The River, in 1980, was Springsteen’s attempt to recreate his live show – a double album on which rave-ups sat alongside introspective ballads and state-of-the-nation addresses. As with the previous album, Darkness on the Edge of Town, he recorded far too much material, and that’s the draw of this set. The River itself feels a bit unwieldy compared to the sleek single album Springsteen originally handed in to Columbia, which features here, and while less weighty – philosophically and in size – it is actually a better listen, not least because it’s not constantly dragged down by unwieldy rockers. A further disc rounds up outtakes, which makes it apparent that Springsteen could have managed several different iterations of The River, all of which would have been as good as or better than the eventual album – it’s just a shame there are only 11 previously unreleased songs across the set. Three DVDs complete the package, featuring a documentary that, truthfully, isn’t as enlightening as the one that accompanied the Darkness reissue, and the real treat: two and a half hours (not the complete set) from a November 1980 show. It’s shot much better than the gig film that accompanied the last reissue, and it captures the E Street Band at their peak: it’s so thrilling, so joyful, that I found myself unconsciously applauding between songs. Even The River’s rockers, stretched out and brought to life, transcend their recorded versions.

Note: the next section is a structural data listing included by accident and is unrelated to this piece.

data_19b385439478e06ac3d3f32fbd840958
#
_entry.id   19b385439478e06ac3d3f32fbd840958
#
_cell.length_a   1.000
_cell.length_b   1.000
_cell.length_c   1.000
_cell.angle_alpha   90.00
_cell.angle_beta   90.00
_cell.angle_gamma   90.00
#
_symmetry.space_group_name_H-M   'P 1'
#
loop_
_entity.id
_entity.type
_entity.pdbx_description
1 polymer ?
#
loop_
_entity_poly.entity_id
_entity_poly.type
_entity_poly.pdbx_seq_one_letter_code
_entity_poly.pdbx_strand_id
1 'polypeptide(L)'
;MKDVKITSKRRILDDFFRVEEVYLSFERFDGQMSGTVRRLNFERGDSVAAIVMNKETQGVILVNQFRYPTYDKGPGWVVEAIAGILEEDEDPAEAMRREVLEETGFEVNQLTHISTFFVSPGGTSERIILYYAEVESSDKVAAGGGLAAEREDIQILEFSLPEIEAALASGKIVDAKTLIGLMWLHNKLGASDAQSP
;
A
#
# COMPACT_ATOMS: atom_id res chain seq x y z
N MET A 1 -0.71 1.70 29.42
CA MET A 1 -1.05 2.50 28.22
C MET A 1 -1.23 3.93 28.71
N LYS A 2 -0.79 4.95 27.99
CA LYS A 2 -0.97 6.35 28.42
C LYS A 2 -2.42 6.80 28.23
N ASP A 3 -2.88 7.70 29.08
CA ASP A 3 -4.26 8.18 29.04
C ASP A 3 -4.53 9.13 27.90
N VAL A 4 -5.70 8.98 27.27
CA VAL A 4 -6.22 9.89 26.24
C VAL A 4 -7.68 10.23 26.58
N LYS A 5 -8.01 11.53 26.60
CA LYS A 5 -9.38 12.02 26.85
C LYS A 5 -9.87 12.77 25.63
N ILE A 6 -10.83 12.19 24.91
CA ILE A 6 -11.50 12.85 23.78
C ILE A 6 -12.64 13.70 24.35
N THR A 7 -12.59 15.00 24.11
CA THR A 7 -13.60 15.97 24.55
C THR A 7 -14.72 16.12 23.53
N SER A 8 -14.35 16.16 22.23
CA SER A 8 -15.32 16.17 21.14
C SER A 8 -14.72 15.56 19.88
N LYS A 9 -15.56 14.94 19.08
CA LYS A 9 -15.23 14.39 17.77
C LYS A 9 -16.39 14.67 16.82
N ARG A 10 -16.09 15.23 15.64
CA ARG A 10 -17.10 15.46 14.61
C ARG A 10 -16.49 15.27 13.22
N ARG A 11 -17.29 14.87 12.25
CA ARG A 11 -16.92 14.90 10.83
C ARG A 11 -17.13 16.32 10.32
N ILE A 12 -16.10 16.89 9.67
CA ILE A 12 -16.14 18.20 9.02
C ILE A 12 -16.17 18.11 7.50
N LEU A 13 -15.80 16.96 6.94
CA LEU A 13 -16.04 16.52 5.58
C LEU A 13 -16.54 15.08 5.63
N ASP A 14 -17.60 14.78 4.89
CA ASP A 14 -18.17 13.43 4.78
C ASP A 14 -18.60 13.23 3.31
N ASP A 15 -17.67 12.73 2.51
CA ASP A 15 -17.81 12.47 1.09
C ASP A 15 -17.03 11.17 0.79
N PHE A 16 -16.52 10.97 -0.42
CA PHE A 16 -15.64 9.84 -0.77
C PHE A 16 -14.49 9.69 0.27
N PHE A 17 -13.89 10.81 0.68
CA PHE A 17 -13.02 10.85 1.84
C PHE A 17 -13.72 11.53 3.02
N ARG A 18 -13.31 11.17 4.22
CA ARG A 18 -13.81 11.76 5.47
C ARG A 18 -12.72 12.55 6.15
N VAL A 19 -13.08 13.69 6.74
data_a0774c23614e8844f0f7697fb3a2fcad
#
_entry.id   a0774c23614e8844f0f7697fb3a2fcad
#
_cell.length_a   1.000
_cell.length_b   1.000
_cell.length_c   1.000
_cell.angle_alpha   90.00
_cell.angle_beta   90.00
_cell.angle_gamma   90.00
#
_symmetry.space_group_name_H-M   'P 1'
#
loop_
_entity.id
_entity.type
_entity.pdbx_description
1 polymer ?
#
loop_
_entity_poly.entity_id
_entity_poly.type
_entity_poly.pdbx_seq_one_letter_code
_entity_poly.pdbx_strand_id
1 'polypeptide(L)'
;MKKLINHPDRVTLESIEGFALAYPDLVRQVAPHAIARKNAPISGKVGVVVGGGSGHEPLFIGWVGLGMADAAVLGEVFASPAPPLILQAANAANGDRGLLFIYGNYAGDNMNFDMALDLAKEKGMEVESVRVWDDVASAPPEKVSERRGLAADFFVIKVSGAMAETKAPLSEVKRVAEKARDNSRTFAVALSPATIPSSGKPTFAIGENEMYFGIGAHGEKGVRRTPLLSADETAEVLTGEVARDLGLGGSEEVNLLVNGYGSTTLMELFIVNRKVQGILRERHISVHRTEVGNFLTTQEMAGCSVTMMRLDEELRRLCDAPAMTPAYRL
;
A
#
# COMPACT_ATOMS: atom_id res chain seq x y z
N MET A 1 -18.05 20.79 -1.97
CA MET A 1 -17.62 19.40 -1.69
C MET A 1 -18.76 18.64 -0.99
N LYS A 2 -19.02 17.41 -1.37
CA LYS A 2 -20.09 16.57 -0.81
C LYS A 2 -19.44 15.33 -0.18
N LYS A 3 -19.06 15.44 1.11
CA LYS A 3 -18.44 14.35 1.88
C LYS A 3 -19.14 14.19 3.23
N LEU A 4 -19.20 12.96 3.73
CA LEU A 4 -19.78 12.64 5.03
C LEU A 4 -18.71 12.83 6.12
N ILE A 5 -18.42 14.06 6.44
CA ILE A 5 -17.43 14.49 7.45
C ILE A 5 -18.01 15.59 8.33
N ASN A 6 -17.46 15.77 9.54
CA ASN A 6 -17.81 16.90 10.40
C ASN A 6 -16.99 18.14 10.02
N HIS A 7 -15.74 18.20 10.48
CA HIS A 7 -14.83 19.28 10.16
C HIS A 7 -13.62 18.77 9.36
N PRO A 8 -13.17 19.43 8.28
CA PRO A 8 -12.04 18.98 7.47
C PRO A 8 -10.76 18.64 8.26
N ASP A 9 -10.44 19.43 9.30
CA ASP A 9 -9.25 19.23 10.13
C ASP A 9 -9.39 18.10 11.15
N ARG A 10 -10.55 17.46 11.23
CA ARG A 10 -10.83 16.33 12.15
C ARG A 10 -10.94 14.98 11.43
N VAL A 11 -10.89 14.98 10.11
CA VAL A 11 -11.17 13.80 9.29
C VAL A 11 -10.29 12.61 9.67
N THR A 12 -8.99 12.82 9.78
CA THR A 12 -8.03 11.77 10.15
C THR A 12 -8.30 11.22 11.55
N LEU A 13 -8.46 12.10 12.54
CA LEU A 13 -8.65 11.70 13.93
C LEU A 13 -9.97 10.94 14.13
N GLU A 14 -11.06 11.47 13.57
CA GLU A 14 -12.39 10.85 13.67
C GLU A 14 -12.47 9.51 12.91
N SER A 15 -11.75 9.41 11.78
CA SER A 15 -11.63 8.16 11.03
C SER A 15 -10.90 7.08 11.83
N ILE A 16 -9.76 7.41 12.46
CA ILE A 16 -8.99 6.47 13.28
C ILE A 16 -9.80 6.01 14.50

Michael Hann is a freelance writer, and former music editor of the Guardian